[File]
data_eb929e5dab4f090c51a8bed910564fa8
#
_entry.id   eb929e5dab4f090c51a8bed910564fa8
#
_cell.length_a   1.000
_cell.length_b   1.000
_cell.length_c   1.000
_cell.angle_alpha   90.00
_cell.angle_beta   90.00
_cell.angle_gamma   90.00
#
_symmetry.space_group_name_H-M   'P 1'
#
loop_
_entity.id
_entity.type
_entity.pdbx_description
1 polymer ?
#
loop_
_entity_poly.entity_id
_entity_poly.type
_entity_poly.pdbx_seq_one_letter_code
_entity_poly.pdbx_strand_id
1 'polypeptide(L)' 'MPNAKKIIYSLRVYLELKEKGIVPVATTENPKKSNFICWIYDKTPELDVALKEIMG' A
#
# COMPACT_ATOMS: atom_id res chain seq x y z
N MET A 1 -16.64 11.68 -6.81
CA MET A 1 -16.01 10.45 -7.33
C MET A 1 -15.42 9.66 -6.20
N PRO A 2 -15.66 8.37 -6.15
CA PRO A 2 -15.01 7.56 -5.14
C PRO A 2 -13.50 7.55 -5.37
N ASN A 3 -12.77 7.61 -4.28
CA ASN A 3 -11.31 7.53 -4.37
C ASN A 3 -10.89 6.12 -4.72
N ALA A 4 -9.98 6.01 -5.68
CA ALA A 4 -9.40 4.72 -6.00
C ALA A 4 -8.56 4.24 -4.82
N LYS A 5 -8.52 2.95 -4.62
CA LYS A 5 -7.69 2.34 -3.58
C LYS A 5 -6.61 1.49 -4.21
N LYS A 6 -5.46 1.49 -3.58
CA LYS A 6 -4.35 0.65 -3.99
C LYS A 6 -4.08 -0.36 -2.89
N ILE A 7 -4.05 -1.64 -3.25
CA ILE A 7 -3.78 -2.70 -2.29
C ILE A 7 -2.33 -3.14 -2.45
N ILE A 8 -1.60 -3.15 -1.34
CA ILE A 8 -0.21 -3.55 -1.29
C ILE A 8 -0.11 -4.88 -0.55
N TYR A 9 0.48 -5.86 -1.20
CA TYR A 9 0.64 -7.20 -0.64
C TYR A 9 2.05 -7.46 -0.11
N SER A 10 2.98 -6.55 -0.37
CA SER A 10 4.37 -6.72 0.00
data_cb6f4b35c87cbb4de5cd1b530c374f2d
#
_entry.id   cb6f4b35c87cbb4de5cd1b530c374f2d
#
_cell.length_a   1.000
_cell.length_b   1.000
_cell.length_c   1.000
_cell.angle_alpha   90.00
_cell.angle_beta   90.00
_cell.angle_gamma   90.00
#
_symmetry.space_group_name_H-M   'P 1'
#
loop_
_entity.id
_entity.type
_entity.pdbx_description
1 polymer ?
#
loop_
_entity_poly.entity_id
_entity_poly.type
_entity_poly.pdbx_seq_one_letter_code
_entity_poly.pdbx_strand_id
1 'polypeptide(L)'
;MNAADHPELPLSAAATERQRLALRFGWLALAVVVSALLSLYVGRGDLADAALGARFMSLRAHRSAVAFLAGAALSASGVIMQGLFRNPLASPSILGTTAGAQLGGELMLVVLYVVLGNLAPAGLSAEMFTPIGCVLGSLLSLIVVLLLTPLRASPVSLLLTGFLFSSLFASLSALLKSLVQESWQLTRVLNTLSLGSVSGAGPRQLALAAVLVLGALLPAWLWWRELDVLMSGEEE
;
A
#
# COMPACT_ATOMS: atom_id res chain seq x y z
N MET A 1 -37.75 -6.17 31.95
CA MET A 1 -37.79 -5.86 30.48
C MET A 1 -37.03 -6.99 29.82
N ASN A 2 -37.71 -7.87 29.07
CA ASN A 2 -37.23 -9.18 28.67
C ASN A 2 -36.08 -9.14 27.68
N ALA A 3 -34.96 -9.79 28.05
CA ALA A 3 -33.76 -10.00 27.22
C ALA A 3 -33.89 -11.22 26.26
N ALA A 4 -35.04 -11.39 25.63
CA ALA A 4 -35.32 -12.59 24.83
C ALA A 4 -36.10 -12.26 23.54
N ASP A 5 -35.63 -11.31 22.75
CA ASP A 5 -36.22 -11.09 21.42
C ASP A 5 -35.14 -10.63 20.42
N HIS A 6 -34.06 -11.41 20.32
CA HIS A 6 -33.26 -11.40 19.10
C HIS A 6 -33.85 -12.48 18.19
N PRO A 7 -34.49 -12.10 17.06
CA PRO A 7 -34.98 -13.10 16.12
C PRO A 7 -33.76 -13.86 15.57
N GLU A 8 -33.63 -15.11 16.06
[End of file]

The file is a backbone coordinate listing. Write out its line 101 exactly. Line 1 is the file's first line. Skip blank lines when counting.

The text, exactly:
C ASP A 5 -35.14 -10.63 20.42